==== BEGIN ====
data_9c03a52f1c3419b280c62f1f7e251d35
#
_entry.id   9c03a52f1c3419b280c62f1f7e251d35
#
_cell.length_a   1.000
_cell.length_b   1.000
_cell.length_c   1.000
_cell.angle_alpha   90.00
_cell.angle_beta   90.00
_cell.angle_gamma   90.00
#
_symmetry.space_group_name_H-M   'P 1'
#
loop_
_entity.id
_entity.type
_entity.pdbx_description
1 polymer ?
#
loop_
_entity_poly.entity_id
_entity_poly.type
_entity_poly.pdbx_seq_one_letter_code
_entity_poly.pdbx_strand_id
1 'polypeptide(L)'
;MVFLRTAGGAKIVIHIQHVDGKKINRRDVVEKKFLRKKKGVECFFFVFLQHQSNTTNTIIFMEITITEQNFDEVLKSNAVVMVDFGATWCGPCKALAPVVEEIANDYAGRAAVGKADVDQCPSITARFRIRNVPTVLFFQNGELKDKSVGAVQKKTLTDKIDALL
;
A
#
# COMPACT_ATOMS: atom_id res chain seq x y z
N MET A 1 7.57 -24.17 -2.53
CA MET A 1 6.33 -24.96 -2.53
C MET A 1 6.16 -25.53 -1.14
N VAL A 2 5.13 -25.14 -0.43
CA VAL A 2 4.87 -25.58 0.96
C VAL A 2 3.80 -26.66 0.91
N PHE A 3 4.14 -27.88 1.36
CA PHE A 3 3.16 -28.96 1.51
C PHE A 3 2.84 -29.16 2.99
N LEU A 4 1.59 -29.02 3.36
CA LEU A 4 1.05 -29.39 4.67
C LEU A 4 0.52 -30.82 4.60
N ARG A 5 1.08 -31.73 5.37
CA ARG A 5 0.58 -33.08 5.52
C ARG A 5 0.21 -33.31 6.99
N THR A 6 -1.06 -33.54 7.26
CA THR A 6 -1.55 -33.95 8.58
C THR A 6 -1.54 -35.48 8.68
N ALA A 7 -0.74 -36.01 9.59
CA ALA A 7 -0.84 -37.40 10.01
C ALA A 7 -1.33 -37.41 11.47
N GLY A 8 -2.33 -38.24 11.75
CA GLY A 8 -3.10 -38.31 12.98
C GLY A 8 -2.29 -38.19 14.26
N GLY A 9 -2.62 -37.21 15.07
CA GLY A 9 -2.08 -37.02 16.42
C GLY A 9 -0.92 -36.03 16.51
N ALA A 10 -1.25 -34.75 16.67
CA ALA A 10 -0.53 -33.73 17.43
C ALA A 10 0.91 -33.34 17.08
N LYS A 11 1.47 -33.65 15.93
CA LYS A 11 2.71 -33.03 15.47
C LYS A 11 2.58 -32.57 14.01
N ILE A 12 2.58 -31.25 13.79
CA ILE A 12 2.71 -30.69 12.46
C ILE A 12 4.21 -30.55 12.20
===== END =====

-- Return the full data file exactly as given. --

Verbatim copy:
data_9c03a52f1c3419b280c62f1f7e251d35
#
_entry.id   9c03a52f1c3419b280c62f1f7e251d35
#
_cell.length_a   1.000
_cell.length_b   1.000
_cell.length_c   1.000
_cell.angle_alpha   90.00
_cell.angle_beta   90.00
_cell.angle_gamma   90.00
#
_symmetry.space_group_name_H-M   'P 1'
#
loop_
_entity.id
_entity.type
_entity.pdbx_description
1 polymer ?
#
loop_
_entity_poly.entity_id
_entity_poly.type
_entity_poly.pdbx_seq_one_letter_code
_entity_poly.pdbx_strand_id
1 'polypeptide(L)'
;MVFLRTAGGAKIVIHIQHVDGKKINRRDVVEKKFLRKKKGVECFFFVFLQHQSNTTNTIIFMEITITEQNFDEVLKSNAVVMVDFGATWCGPCKALAPVVEEIANDYAGRAAVGKADVDQCPSITARFRIRNVPTVLFFQNGELKDKSVGAVQKKTLTDKIDALL
;
A
#
# COMPACT_ATOMS: atom_id res chain seq x y z
N MET A 1 7.57 -24.17 -2.53
CA MET A 1 6.33 -24.96 -2.53
C MET A 1 6.16 -25.53 -1.14
N VAL A 2 5.13 -25.14 -0.43
CA VAL A 2 4.87 -25.58 0.96
C VAL A 2 3.80 -26.66 0.91
N PHE A 3 4.14 -27.88 1.36
CA PHE A 3 3.16 -28.96 1.51
C PHE A 3 2.84 -29.16 2.99
N LEU A 4 1.59 -29.02 3.36
CA LEU A 4 1.05 -29.39 4.67
C LEU A 4 0.52 -30.82 4.60
N ARG A 5 1.08 -31.73 5.37
CA ARG A 5 0.58 -33.08 5.52
C ARG A 5 0.21 -33.31 6.99
N THR A 6 -1.06 -33.54 7.26
CA THR A 6 -1.55 -33.95 8.58
C THR A 6 -1.54 -35.48 8.68
N ALA A 7 -0.74 -36.01 9.59
CA ALA A 7 -0.84 -37.40 10.01
C ALA A 7 -1.33 -37.41 11.47
N GLY A 8 -2.33 -38.24 11.75
CA GLY A 8 -3.10 -38.31 12.98
C GLY A 8 -2.29 -38.19 14.26
N GLY A 9 -2.62 -37.21 15.07
CA GLY A 9 -2.08 -37.02 16.42
C GLY A 9 -0.92 -36.03 16.51
N ALA A 10 -1.25 -34.75 16.67
CA ALA A 10 -0.53 -33.73 17.43
C ALA A 10 0.91 -33.34 17.08
N LYS A 11 1.47 -33.65 15.93
CA LYS A 11 2.71 -33.03 15.47
C LYS A 11 2.58 -32.57 14.01
N ILE A 12 2.58 -31.25 13.79
CA ILE A 12 2.71 -30.69 12.46
C ILE A 12 4.21 -30.55 12.20